By Kastle Waserman
Photography by Chrysti Burroughs
The ART OF SCOOTER brings joy with a twist of midcentury style
WhAT WOULD IT BE LIKE to step back into the midcentury? Take one look at the fine art paintings by artist Scooter, and you may feel you’re at a swingin’ party in the 1960s. From scenes in midcentury modern homes to vintage vinyl album covers to joyful couples in their best retro attire, his work goes back in time to romanticized happy days.
Scott Burroughs is the artist Scooter, based in Colorado Springs. He credits his mom for influencing his love of midcentury style. “Growing up, my mom decorated with midcentury modern pieces with the furniture and wooden cat sculptures,” he says. “As a young kid, I didn’t know anything about design, but I would look at them and think they were amazing.”
He says the nostalgia of the style compels him to put it into his art. But he didn’t always know that fine art would be his future. As a child, he struggled with a learning disability. “I was a horrible student,” he admits, “but I could always draw.” He met a girl in high school that would later become his wife, and she encouraged him to go after his dream of art. Moving to California and discovering the Academy
of Art University led him to enroll as a sculpting major.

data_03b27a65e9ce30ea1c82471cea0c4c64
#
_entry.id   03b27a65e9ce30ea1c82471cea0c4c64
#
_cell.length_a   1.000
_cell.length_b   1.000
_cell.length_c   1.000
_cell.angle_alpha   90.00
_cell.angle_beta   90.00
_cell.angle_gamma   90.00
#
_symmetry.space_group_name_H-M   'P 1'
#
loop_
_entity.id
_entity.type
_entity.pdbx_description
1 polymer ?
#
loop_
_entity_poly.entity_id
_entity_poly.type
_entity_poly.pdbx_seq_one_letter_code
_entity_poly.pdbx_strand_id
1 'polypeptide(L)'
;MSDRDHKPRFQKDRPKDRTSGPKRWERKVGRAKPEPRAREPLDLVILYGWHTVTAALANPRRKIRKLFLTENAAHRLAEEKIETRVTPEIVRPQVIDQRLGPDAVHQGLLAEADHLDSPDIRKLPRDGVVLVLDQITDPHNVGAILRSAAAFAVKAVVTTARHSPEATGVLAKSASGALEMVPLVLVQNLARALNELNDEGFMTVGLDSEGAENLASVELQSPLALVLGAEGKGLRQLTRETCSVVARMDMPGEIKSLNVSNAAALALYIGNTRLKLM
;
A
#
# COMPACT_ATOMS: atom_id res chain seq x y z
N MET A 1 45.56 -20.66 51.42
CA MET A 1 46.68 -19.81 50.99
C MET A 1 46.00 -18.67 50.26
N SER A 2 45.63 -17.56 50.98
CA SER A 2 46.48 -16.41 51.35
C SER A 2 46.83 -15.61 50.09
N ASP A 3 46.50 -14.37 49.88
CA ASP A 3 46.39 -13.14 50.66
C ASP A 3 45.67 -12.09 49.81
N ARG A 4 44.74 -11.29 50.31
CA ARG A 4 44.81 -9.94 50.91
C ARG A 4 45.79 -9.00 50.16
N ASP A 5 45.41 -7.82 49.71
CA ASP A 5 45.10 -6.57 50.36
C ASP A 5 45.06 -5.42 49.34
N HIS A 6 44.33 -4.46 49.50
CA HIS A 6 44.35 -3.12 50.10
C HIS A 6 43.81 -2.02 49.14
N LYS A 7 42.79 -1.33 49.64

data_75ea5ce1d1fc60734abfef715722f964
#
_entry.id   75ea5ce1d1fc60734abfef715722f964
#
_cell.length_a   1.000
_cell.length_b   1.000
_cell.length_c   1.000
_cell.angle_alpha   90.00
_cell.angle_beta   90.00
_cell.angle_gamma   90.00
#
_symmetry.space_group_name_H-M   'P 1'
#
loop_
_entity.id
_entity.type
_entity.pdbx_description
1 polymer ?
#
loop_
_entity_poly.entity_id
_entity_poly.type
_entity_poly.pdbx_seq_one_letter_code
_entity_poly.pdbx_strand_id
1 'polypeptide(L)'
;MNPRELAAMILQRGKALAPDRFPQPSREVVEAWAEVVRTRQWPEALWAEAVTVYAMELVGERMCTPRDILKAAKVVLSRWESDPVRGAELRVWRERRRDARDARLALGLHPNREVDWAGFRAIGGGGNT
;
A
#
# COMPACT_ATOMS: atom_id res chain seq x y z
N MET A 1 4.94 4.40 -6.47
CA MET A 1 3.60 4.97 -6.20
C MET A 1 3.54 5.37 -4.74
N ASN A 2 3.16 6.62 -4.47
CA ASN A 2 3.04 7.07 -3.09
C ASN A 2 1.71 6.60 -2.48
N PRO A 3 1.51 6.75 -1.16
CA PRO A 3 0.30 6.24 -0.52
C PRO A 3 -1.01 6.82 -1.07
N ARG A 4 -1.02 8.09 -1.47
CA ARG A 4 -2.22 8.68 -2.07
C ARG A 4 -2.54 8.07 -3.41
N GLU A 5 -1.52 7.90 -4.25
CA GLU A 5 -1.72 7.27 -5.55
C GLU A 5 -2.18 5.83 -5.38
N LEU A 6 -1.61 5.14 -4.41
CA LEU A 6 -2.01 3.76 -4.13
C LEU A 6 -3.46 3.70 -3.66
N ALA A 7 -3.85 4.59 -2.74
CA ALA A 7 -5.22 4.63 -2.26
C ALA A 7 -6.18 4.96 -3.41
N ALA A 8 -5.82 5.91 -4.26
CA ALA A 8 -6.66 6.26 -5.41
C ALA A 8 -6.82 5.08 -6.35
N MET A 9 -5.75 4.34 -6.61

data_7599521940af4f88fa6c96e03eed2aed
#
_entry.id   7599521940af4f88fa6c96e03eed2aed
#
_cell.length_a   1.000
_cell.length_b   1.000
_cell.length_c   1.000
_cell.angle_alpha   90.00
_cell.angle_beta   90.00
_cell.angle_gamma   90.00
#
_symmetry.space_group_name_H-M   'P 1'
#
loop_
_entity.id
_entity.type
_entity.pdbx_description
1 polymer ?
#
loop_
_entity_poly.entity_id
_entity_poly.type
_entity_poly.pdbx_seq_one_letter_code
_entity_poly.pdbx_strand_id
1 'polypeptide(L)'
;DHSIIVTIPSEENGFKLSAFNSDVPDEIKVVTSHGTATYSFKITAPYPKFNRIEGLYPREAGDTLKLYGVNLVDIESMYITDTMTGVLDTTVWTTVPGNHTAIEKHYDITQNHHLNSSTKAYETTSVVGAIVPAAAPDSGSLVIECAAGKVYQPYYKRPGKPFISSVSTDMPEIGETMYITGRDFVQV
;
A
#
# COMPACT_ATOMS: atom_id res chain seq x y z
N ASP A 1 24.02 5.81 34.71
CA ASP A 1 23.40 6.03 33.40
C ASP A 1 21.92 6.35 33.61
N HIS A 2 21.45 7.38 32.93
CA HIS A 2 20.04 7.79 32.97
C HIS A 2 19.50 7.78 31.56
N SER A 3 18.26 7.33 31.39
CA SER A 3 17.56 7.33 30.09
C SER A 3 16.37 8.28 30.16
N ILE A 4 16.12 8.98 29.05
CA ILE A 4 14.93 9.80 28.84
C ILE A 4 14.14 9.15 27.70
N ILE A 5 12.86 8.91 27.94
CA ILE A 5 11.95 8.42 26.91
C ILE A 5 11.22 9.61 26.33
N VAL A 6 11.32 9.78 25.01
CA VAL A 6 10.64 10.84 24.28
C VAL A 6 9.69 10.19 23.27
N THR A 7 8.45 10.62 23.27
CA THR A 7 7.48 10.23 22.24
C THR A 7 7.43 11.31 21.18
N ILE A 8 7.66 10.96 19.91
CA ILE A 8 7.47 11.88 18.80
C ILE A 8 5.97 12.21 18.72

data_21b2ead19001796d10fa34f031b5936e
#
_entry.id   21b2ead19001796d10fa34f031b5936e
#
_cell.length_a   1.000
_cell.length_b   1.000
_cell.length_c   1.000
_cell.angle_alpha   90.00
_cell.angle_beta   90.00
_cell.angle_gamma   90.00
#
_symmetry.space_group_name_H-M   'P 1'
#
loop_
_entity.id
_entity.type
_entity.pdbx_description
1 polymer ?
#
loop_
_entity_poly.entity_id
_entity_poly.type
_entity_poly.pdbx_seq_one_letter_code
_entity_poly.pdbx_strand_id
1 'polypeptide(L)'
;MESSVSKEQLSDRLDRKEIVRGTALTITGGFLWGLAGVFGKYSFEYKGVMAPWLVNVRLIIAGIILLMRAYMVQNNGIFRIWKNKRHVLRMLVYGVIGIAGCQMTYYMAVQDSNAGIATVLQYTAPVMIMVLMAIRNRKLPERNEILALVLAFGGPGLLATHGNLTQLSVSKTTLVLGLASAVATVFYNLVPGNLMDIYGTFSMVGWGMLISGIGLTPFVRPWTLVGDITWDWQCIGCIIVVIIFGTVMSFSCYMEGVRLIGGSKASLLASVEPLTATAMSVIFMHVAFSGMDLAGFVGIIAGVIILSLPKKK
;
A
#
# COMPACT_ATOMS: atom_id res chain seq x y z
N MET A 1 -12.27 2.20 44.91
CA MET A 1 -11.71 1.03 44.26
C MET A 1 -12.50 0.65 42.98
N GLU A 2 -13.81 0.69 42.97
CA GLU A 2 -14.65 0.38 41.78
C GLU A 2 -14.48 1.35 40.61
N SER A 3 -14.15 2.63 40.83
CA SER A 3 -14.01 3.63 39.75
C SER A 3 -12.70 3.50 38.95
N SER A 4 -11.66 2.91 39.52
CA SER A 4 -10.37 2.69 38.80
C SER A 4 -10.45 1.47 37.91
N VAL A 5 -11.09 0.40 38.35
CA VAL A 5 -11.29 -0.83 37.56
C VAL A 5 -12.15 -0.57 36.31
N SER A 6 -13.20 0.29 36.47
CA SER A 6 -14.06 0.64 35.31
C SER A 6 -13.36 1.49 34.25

Then Disney came recruiting for an internship program. Burroughs says he didn’t think much of it at the time. “They were offering free pizza, and I was a poor student, so I went to listen to their spiel to get a free lunch!” He says within minutes they convinced him to be a Disney animator. He switched his major to illustration and started working on a portfolio. He won the internship and a job for 10 years working on such films as “The Hunchback of Notre Dame” and “Pocahontas.”
When the Disney studio closed, he and his wife were expecting their second child and decided to move back to Colorado to be close to family. He switched back to doing commercial illustration and began pursuing fine art using his love of retro style, painting midcentury scenes and iconic images.
Artist, Scott Burroughs, aka Scooter
He uses gouache paint, an opaque watercolor that provides a bold, flat wash of color, allowing the focus to be on shapes and colors, which was a popular look for art from the 1950s through the 1970s.
Burroughs’ art can be found at midcentury celebration events such as Tiki Oasis and Palm Springs Modernism Week. He also sells online and hosts online parties to promote the release of a new series. He and his wife also recently released a book, “Mid-Mod Happy Hour,” featuring cocktail recipes, accompanied by his art.
Burroughs is adamant about using his art to give back. Proceeds from sales go to Acres of Love, an organization that helps orphaned and abandoned children in South Africa. He says he feels passionate about helping children after almost losing his youngest son. “When our son was 16 months old, he had a brain aneurysm, and he should have died. But he didn’t,” Burroughs says. “He had to relearn how to talk and move, but he got through it. It was a total miracle. So we have a place in our heart for any kid that’s sick or going through difficulty.”
For Burroughs, Scooter art is a way to bring joy and hope to people. “I don’t do anything on the dark side. I want to inspire romance, lightheartedness and happiness.”